Archive for June, 2020

Jun
10

A Family Meal with Red Zinfandel

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Over the years, Zinfandel gained the nickname of “America’s grape”. Yes, it has been around a very long time AND its evolution has been quite remarkable to say the least. Recently, I had been reminded by long time, noted wine journalist Randy Caparoso, the merits of the Zinfandel grape variety—not only at how tasty and interesting it can be and how very different it can be when grown in a different terroir and microclimate, but mainly how wonderfully food friendly it can also be. Although all of his points were well founded, I found the food friendly reminder the most intriguing. That is what really inspired us to do this dinner.

The challenge with Zin is finding the “good” ones, as not all Zins are created equal. We will feature three very tasty, interesting and unique renditions for this evening. We have worked hard to get these wines because they are so different and each provides a glimpse of their respective region and their VERY different style of winemaking. Chef Keith Endo created dishes for each and we hope the wines and the pairings will not only taste good, but will shed light on what can be.

FIRST COURSE

WINE: Scherrer Zinfandoodle “Alexander Valley”–One of my true aha moments with Californian wine was the tasting the 1991 Scherrer Zinfandel, it truly was that good and memorable. In a day, where BIG, black, opulent, heart, robust renditions were in fashion, the Scherrer was instead quite elegant, suave, wonderfully transparent, textured and finely balanced. It took us somewhere between seven to nine years to finally get some of his Zin to Hawaii. In the past few years, Fred Scherrer then released a Zinfandoodle—a fanciful name coined by his grandfather—which a much more playful, delicious, wonderfully food friendly blend of two or three vintages of fruit also from his father’s vineyard in the Alexander Valley. (I later discovered part of the core is from a small patch of vines which produce seedless grapes). We love how unpretentious and welcoming it truly is and on this night we want to show how special it can be at the dinner table.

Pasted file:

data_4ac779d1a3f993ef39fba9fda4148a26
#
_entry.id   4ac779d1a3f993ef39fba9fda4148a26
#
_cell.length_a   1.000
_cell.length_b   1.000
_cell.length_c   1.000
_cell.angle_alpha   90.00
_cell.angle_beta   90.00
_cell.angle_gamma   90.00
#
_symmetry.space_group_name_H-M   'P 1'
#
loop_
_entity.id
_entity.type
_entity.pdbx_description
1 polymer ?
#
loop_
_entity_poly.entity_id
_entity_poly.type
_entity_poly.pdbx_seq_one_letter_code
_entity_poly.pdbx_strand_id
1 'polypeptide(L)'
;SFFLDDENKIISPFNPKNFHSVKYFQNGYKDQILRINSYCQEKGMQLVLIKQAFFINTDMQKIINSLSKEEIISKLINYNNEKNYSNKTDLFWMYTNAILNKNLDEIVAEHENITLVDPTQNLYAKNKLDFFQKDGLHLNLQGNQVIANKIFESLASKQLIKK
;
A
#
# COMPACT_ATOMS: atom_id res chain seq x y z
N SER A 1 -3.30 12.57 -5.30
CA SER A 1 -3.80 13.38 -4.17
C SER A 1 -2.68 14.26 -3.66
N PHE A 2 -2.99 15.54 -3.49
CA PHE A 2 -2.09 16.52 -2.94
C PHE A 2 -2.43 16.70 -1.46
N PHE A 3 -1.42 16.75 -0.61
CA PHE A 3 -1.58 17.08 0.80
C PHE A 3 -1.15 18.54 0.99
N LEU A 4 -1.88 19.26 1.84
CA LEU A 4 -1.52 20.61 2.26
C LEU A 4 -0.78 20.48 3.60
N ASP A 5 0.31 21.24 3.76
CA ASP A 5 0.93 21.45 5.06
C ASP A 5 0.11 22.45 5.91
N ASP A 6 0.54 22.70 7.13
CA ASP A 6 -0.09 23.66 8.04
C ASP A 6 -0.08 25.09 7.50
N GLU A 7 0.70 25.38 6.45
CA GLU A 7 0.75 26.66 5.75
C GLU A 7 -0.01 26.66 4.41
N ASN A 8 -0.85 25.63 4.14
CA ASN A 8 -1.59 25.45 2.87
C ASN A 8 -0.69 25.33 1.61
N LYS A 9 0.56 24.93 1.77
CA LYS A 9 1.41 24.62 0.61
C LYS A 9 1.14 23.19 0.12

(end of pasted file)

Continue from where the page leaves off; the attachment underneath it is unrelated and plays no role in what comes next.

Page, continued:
Oxtail Uovocrimini mushrooms, crispy polenta “fries”, worcestershire jus, baby arugula & truffle oil

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SECOND COURSE

WINE: Edmeades Zinfandel “Mendocino”–My love affair with Edmeades began starting with the 1994 vintage. Then winemaker Van Williamson fashion such brooding, burly, hearty, wild and wooly old vine, single vineyard Zinfandels that were masculine, full of mojo and soulfulness. The most fascinating bottling, however, proved to the “Mendocino” Zinfandel. I learned it was fashioned after the homemade wines of old. In the old days, European migrants didn’t have the luxury of producing a white wine for fish AND a red wine for meat. So, the one wine they made had to work with both fish AND meat. This was that style of wine—much more tame, civil, well textured and balanced. The current Edmeades winemaker, Ben Salazar has since fine tuned the winemaking—freshening it up and taking out the funk-centric idiosyncrasies AND without comprising the mojo, virility and soulfulness whatsoever.

House-Made Pork Sausagepancetta-thyme-rosemary orzo, pork jus, roasted peppers & pickled red cabbage

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 ENTREE